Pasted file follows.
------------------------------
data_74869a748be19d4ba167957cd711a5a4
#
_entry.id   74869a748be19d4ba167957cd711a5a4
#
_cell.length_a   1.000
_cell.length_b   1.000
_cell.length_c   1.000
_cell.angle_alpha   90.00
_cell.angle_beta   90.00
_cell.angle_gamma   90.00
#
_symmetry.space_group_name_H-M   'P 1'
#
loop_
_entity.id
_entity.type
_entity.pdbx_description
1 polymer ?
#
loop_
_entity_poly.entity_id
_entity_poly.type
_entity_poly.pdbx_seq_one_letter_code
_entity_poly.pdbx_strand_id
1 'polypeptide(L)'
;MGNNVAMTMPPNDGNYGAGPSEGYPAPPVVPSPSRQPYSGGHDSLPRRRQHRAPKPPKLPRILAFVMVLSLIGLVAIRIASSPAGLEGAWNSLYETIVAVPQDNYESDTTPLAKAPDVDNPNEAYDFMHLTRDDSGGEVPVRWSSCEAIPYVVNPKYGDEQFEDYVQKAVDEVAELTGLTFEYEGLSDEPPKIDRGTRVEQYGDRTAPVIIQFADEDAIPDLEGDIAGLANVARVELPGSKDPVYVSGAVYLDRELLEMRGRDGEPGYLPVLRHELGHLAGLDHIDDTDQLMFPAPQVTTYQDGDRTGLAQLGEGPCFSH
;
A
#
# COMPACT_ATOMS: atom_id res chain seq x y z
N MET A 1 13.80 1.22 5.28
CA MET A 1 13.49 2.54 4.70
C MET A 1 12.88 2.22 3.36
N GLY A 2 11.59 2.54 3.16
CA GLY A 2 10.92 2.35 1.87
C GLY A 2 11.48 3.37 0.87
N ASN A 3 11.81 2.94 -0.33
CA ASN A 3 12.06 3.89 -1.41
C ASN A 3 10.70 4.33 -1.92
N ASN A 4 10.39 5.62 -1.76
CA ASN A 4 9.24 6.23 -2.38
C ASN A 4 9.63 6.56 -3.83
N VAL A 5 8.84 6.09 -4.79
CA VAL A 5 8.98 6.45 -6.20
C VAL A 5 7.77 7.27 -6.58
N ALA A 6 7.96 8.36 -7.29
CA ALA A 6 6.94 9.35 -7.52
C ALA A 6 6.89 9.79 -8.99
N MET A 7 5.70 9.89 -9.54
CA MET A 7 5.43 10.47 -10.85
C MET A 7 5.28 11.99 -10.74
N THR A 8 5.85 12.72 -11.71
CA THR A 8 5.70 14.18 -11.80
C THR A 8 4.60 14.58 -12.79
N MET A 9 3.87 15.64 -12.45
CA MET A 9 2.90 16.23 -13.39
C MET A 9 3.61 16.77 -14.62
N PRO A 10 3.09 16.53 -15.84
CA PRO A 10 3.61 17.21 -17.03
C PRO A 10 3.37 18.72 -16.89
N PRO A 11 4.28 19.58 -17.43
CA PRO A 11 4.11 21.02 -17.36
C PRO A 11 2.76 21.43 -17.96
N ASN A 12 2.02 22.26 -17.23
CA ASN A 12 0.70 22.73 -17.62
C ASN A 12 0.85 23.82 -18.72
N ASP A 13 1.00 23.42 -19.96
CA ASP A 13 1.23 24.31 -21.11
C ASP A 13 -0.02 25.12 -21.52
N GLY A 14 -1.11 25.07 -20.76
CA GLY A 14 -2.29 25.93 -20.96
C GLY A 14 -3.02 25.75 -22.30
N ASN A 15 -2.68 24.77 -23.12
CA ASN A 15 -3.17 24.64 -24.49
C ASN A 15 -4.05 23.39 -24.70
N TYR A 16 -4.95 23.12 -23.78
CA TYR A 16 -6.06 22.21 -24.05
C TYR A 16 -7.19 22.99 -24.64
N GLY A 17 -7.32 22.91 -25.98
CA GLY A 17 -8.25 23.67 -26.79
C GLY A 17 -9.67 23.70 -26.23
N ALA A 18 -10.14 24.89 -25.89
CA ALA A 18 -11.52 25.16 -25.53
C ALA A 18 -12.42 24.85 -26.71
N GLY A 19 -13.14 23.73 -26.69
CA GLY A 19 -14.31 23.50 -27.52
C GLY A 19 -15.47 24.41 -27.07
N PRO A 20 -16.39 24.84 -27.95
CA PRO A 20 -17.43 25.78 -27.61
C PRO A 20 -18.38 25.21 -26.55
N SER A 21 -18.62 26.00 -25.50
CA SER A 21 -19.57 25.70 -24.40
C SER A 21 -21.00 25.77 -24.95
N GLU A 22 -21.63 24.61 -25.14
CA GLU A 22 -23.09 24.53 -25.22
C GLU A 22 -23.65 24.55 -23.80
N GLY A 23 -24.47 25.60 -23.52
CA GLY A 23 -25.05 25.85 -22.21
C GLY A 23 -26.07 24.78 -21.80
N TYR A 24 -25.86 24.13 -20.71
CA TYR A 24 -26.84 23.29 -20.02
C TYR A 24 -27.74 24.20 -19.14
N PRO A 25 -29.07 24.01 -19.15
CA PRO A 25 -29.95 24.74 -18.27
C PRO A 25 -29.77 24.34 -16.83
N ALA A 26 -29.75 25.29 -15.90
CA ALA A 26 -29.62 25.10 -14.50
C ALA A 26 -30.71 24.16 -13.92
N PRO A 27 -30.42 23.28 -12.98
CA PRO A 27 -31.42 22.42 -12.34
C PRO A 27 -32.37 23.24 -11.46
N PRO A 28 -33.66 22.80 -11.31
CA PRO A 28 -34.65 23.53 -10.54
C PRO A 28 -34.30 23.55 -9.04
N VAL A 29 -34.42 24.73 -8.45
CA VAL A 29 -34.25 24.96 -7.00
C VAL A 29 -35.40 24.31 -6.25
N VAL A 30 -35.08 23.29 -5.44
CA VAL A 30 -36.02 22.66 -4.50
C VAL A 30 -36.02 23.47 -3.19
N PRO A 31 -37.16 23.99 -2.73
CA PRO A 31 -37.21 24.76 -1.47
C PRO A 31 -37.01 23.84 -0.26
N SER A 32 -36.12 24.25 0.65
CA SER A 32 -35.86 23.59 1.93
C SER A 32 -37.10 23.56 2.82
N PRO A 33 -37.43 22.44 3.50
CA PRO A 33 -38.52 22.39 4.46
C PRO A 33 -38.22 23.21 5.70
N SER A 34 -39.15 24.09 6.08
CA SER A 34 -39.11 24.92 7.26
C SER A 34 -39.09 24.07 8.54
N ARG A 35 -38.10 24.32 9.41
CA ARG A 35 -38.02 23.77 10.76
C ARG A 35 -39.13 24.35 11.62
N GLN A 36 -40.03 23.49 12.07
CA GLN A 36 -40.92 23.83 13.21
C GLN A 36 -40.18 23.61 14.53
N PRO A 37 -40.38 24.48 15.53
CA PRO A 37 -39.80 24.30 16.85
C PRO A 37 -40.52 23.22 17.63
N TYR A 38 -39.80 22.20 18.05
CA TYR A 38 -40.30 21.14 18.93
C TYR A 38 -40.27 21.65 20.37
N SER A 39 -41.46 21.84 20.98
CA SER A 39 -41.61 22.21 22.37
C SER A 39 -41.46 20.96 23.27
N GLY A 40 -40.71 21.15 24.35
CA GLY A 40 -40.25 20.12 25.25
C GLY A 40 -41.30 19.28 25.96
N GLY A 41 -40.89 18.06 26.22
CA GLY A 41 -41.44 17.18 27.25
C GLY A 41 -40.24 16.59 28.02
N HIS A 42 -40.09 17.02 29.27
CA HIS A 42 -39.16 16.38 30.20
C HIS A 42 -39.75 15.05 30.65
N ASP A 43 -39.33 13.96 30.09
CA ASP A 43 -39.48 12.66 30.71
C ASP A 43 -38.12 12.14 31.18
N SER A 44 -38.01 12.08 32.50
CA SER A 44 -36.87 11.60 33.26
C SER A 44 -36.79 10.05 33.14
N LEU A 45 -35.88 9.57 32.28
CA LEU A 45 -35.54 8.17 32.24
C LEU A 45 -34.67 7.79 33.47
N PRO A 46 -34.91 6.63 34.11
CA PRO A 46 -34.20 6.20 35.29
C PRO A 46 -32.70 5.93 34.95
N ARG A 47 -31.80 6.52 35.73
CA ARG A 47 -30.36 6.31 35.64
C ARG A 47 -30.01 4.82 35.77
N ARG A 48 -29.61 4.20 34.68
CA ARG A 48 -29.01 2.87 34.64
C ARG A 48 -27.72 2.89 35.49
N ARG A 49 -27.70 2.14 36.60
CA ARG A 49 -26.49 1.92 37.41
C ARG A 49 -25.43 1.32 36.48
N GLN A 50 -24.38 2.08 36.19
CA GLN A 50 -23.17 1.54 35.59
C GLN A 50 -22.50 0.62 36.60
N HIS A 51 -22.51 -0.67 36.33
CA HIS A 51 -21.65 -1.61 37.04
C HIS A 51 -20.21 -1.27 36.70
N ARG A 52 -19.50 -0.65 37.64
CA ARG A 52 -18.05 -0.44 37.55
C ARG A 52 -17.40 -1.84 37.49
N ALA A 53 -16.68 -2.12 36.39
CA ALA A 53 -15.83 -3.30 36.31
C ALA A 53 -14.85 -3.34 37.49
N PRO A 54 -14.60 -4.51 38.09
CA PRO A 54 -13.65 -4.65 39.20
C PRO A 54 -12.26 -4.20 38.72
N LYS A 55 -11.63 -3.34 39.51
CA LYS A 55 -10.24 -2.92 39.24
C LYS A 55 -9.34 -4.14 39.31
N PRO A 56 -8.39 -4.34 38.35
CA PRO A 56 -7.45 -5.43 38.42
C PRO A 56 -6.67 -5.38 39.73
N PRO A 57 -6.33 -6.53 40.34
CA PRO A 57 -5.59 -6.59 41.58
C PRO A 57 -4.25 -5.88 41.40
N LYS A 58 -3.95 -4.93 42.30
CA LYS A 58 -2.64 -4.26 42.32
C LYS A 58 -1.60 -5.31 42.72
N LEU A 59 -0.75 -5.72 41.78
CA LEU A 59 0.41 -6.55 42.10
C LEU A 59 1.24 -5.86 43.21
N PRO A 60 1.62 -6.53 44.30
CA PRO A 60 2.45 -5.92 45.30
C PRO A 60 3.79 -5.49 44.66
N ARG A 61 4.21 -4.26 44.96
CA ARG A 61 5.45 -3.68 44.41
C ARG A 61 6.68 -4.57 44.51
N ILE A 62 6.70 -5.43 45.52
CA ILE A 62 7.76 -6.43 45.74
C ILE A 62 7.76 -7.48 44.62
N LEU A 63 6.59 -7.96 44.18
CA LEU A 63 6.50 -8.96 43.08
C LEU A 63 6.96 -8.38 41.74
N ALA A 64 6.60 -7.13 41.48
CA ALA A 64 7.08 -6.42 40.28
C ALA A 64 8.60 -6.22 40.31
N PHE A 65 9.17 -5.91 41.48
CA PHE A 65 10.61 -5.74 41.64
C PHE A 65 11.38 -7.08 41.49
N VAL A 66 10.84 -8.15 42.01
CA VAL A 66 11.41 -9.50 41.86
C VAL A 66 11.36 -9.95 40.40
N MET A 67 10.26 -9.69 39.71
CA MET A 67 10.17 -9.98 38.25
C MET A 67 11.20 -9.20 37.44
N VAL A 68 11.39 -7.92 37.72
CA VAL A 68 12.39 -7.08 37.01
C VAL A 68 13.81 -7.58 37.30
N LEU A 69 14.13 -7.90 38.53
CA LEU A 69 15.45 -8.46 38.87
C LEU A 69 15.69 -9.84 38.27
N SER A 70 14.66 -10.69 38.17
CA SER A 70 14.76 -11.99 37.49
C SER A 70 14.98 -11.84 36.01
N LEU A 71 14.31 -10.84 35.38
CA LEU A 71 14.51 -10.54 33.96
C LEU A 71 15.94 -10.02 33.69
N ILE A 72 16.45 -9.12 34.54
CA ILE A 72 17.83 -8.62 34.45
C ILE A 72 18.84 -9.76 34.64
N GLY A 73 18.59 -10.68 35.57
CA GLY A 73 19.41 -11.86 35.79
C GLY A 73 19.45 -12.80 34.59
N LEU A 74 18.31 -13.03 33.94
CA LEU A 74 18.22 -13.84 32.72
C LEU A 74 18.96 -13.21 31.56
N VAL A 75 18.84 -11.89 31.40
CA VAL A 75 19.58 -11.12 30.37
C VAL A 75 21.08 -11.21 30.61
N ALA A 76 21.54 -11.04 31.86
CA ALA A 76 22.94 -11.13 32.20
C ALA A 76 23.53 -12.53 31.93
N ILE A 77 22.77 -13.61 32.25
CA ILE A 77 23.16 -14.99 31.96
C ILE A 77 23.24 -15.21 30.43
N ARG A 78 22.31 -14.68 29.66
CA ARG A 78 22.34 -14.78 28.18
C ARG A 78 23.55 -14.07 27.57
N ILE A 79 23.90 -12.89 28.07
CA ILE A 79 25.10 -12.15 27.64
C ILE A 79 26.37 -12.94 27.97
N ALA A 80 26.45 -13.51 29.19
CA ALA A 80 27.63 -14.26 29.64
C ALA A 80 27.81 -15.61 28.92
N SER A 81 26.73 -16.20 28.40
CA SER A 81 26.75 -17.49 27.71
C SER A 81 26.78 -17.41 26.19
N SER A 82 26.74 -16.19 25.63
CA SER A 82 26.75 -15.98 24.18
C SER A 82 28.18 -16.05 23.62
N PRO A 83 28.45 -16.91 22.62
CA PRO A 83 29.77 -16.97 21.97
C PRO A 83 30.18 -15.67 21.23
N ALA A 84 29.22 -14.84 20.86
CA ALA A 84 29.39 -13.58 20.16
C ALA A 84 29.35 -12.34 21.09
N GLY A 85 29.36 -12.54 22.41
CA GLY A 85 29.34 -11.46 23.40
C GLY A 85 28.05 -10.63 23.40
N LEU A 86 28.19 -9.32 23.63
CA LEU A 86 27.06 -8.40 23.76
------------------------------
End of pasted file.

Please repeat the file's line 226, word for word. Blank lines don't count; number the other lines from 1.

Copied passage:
N VAL A 66 10.84 -8.15 42.01